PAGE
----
Though I can't help wonder if CRB checks are a solution in search of a problem. At one church I attended, the age of the congregation increased the closer one came to the altar. The children and families all sat at the back where they could make a sharp exit if required, and the (elderly) choir were obviously at the front. The choir were the least likely of anyone in the church to actually come into contact with children, yet CRB checks were required for choir members. One couldn't help wonder if someone somewhere had got the idea that CRB checks were more to protect the choir against children than the converse.

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Though I can't help wonder if CRB checks are a solution in search of a problem. At one church I attended, the age of the congregation increased the closer one came to the altar. The children and families all sat at the back where they could make a sharp exit if required, and the (elderly) choir were obviously at the front. The choir were the least likely of anyone in the church to actually come into contact with children, yet CRB checks were required for choir members. One couldn't help wonder if someone somewhere had got the idea that CRB checks were more to protect the choir against children than the converse.

 

 

=============================

 

 

This England to-day.

 

I wouldn't worry, because Jesus himself wouldn't be appointed anywhere as a clergyman, on the basis that he was a bit "strange," single, talked to prostitutes and taxmen, didn't toe the religious and political divide and clearly didn't have a university degree.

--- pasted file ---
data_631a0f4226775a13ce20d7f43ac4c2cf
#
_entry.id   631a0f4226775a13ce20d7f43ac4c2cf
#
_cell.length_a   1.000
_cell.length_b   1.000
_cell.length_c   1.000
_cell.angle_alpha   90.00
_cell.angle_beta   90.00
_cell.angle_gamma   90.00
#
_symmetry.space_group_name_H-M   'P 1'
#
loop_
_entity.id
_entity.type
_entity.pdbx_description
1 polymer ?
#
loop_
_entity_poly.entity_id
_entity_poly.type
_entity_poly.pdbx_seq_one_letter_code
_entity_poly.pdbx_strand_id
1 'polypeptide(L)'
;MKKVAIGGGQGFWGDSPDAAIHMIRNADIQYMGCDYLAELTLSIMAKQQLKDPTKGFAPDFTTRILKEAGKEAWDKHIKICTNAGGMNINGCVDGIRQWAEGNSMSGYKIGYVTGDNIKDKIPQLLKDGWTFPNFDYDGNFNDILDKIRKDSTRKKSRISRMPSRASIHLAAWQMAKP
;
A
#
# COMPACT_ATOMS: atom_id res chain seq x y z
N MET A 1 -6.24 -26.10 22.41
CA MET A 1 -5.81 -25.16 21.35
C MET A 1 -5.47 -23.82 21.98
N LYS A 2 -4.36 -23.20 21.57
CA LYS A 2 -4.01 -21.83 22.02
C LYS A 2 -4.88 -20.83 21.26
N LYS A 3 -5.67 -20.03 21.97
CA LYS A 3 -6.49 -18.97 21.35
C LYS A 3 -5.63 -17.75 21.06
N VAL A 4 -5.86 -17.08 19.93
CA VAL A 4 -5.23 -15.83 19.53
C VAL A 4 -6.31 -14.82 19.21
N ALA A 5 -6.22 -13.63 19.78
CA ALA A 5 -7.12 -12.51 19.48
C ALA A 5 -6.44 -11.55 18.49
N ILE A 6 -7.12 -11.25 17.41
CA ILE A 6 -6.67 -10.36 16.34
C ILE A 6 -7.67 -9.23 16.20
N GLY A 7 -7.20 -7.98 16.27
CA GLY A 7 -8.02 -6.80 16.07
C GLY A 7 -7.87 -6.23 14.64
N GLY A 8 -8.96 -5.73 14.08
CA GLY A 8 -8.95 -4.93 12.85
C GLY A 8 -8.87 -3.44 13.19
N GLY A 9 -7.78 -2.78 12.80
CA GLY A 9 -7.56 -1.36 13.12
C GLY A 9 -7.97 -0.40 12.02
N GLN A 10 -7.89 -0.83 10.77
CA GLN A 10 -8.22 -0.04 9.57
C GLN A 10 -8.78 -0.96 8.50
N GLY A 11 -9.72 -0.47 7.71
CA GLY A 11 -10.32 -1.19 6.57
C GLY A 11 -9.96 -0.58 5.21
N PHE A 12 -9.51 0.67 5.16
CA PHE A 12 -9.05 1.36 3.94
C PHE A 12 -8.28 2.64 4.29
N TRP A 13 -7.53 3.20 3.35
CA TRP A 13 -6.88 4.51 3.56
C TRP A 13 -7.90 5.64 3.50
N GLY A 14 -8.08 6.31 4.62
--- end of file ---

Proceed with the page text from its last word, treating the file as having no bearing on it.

We've come along way!

 

MM

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I know of a lady who had been an exemplary teacher for the best part of 40 years or more, a role that did not require her to have a CRB certificate. When she retired she offered and was accepted to return to her school as an unpaid person who listened to children with reading difficulties and helped them overcome their problem. She was unable to fulfil this role until she had been CRB checked and was in possession of the appropriate certificate. How utterly ridiculous!

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I know of a lady who had been an exemplary teacher for the best part of 40 years or more, a role that did not require her to have a CRB certificate. When she retired she offered and was accepted to return to her school as an unpaid person who listened to children with reading difficulties and helped them overcome their problem. She was unable to fulfil this role until she had been CRB checked and was in possession of the appropriate certificate. How utterly ridiculous!

 

I couldn't agree more, Unfortunately, these days the only thing that seems to matter is ticking the appropriate boxes!

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  • 4 weeks later...